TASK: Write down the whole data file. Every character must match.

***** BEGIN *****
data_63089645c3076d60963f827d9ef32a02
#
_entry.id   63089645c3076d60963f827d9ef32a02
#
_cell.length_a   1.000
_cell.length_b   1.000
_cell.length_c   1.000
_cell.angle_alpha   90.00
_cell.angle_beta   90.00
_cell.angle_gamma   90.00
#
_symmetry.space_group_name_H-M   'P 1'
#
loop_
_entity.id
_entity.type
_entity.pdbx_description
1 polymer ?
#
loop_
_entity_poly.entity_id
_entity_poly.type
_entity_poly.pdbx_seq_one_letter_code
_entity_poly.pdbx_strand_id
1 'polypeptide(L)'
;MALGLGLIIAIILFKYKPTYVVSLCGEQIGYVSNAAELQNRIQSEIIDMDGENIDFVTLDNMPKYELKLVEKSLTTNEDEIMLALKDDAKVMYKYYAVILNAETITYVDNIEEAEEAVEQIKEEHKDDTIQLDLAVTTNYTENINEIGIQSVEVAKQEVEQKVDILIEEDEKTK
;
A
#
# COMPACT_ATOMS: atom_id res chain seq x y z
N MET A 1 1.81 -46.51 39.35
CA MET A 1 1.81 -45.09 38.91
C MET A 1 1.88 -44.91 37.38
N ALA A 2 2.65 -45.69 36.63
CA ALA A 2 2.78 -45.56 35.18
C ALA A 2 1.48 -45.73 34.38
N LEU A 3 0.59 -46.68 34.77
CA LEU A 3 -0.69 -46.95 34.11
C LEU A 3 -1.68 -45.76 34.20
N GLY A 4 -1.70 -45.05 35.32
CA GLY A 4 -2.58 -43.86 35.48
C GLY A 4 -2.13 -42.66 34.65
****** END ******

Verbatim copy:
data_63089645c3076d60963f827d9ef32a02
#
_entry.id   63089645c3076d60963f827d9ef32a02
#
_cell.length_a   1.000
_cell.length_b   1.000
_cell.length_c   1.000
_cell.angle_alpha   90.00
_cell.angle_beta   90.00
_cell.angle_gamma   90.00
#
_symmetry.space_group_name_H-M   'P 1'
#
loop_
_entity.id
_entity.type
_entity.pdbx_description
1 polymer ?
#
loop_
_entity_poly.entity_id
_entity_poly.type
_entity_poly.pdbx_seq_one_letter_code
_entity_poly.pdbx_strand_id
1 'polypeptide(L)'
;MALGLGLIIAIILFKYKPTYVVSLCGEQIGYVSNAAELQNRIQSEIIDMDGENIDFVTLDNMPKYELKLVEKSLTTNEDEIMLALKDDAKVMYKYYAVILNAETITYVDNIEEAEEAVEQIKEEHKDDTIQLDLAVTTNYTENINEIGIQSVEVAKQEVEQKVDILIEEDEKTK
;
A
#
# COMPACT_ATOMS: atom_id res chain seq x y z
N MET A 1 1.81 -46.51 39.35
CA MET A 1 1.81 -45.09 38.91
C MET A 1 1.88 -44.91 37.38
N ALA A 2 2.65 -45.69 36.63
CA ALA A 2 2.78 -45.56 35.18
C ALA A 2 1.48 -45.73 34.38
N LEU A 3 0.59 -46.68 34.77
CA LEU A 3 -0.69 -46.95 34.11
C LEU A 3 -1.68 -45.76 34.20
N GLY A 4 -1.70 -45.05 35.32
CA GLY A 4 -2.58 -43.86 35.48
C GLY A 4 -2.13 -42.66 34.65